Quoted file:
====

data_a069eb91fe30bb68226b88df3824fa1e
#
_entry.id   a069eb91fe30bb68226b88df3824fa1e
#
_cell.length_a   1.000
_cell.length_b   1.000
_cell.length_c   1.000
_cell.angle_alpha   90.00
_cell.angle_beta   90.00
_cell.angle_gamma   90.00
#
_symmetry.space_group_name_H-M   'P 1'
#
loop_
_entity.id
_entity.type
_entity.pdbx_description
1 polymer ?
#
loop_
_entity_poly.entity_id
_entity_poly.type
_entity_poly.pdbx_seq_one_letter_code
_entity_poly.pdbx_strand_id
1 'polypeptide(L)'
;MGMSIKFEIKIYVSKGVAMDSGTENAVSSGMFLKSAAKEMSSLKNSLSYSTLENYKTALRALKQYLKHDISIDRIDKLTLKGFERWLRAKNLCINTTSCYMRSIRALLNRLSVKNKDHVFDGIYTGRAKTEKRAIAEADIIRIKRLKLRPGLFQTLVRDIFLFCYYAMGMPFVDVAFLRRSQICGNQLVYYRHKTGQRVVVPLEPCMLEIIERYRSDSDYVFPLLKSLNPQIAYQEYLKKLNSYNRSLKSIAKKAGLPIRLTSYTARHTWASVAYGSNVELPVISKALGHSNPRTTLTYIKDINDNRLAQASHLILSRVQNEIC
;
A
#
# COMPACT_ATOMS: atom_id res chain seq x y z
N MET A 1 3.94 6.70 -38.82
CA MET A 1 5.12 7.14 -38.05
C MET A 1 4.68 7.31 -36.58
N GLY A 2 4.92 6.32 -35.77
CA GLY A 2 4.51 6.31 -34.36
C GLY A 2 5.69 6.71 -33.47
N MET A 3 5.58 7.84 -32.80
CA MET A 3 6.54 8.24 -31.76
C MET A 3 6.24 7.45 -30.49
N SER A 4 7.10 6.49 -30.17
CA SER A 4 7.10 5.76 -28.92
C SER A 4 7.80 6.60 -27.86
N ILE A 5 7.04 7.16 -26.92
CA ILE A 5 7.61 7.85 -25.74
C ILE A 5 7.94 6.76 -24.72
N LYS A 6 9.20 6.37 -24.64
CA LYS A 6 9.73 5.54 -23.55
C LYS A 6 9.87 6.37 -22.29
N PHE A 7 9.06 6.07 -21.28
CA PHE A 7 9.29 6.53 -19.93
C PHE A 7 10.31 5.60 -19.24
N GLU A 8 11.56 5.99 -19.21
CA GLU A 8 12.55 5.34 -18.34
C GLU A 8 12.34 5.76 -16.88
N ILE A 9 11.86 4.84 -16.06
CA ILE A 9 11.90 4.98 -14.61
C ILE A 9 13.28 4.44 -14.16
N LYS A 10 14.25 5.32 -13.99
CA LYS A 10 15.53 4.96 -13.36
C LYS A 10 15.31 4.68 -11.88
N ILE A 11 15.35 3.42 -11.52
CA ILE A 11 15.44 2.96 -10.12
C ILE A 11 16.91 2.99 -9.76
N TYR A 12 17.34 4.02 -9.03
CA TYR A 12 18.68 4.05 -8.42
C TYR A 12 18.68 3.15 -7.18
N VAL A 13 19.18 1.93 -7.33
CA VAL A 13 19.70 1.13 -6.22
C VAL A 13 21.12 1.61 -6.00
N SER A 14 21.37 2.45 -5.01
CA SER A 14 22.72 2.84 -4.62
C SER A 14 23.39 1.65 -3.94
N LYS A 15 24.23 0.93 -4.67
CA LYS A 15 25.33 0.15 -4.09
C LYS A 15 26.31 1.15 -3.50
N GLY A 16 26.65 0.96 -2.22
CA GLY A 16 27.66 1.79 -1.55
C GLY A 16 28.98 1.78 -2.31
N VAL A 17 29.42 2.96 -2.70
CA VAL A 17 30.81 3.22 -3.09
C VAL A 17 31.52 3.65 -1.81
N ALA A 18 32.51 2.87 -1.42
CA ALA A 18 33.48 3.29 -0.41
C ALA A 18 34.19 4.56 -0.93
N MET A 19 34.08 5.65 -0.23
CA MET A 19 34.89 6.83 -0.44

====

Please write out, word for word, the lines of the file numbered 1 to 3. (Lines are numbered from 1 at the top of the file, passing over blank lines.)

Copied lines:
data_a069eb91fe30bb68226b88df3824fa1e
#
_entry.id   a069eb91fe30bb68226b88df3824fa1e